Posted October 21, 2021
By Kirsty Clarke
Like any construction project, the development of a new First Nations House has not been simple—there have been contractor issues; COVID-related delays; and structural challenges–horsehair walls, the wood framing that holds the windows had rotted out, and the glass itself had distorted and warped with age. Yet the project to turn a former historic dairy at 563 Spadina Avenue into a space to serve the needs and showcase the talents of U of T’s Indigenous students and staff is well under way, and should be completed early next year.
Prompted by the Answering the Call. Wecheehetowin. and the U of T Truth & Reconciliation 34 Calls to Action, renovations to provide appropriate space were begun. As reported in the U of T Office of Indigenous Initiatives Annual Report for 2020:
“The Indigenous Student Services at First Nations House (ISS/FNH) and the Centre for Indigenous Studies (CIS) are undergoing major renovations in the North Borden Building. The Resource Centre has been relocated within the third floor, and the main floor will feature an events/tutorial space shared between CIS and ISS/FNH, as well as dedicated office space for the Indigenous Students’ Association and the Indigenous Studies Students’ Union. CIS has also secured a classroom on the second floor of North Borden. These renovations provide an opportunity to create more accessible spaces, to update technology, and to improve event spaces within divisions.”
Michael D. White, Director, First Nations House — Indigenous Student Services, talked about the renovations and what they mean for U of T. There is more space available overall, he explained, with more natural light in those areas, and the student common area has been made accessible. There are new, separate work spaces, and a new lounge is dedicated space, which will mean staff and students “can do more things and different things.”
Thanks to the renovations, FNH will be able to host Indigenous counseling services with Health & Wellness, and to create a community of Indigenous scholars, Elders and traditional teachers, enhancing the capacity to explore Indigenous identity in different ways.
The kitchen, which White describes as “the beating heart of First Nations House,” has been updated with five new appliances, among other things. This will improve conditions for those working there, and make it easier for people to gather around food for celebrating all kinds of events, including Thanksgiving, in future years. White notes that food is an integral part of many First Nations gatherings.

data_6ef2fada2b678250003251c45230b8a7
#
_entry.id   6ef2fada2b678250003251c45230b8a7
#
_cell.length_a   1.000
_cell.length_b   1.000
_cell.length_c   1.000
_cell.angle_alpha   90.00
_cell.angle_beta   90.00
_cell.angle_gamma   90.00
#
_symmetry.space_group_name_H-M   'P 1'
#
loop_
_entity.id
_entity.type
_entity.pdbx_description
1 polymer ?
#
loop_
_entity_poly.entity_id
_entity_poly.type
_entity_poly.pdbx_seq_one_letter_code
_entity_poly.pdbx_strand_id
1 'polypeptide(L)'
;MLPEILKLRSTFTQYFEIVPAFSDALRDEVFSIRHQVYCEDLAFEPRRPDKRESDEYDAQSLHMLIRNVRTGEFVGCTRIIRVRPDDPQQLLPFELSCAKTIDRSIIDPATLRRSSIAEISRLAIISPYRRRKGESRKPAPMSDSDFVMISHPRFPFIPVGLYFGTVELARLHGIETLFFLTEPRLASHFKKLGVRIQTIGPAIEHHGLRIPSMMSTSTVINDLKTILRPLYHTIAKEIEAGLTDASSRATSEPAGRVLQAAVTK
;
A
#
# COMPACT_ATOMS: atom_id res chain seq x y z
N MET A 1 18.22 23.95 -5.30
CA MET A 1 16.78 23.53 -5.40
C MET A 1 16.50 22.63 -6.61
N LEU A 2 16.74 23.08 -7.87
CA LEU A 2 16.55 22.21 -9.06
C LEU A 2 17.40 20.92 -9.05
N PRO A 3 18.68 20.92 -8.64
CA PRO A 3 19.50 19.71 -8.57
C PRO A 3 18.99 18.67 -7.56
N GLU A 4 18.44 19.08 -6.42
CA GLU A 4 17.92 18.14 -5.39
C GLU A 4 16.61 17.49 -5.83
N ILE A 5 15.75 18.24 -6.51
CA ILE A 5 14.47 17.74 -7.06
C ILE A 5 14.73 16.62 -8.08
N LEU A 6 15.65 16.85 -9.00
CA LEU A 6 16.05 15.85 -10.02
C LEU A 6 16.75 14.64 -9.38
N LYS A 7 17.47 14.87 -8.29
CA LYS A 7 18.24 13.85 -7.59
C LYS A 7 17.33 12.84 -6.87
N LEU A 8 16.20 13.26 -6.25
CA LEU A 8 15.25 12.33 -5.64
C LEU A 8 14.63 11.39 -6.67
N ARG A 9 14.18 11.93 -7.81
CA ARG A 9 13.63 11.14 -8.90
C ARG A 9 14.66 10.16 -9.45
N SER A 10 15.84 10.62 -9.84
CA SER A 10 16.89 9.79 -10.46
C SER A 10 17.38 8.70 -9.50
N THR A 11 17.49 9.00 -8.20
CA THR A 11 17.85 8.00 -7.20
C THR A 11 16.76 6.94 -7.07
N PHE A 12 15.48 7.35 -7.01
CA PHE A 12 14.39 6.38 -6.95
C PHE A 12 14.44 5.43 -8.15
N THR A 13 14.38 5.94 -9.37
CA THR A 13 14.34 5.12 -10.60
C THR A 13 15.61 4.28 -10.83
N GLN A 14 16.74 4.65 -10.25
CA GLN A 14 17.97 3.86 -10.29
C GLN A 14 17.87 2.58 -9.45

FNH has collected, over its nearly 30 years of existence, artwork donated by students, alumni and others. With high ceilings and more natural light in the new space, they are now focusing on showcasing contemporary Indigenous art in the new space, including work by Chief Lady Bird, and Nyle Johnston, for example. And although murals have been a highlight in previous spaces, they plan to make future installations more portable.
There are outdoor spaces as well, FNH worked with The John H. Daniels Faculty of Architecture, Landscape, and Design to create ceremonial space in the north courtyard. On August 10, the space hosted the First Nations House Tipi Raising, a precursor to more ceremonial events to come. FNH has applied for a 365-day fire permit for the space, so that it can be used for ceremonial fires to honour different occasions as needed, in a timely way. Working with Daniels, Forestry, FNH is planning to set up a lodge in the space from November 1 -5 for Indigenous Education Week. It is being developed as an art installation—ultimately students will be able to use it creatively for art, education and cultural happenings.
In a poignant reuse of trees that were removed for construction and renovations in the area, two ceremonial tables, a boardroom table and a desk will be built to help furnish the space. White described sitting under a particular honey locust tree as a child, while his mother attended meetings with the Indigenous community, as part of the First Nations House offerings. At that time, he explains, “I could never see myself here, the status and wealth of U of T seemed unimaginable to me as an urban Indigenous youth.” Now that specific honey locust tree will furnish FNH for future generations of students and staff—including White’s own desk, as Director.
Some of that wood, he added, will provide harvest tables and stump seating in the north courtyard, eventually returning to the earth it came from. And on the front porch of the former dairy, formerly a place for ice cream, large pieces of furniture will be installed to encourage gathering and community.
U of T is starting to see expanded services at UTM and UTSC as well, says White, happy seeing the University commit to Indigenous spaces and to language revitalization.
Currently, FNH is serving Indigenous students by appointment or special request at 569 Spadina Ave, but early next year, they look forward to welcoming the U of T community to their renewed, dynamic space.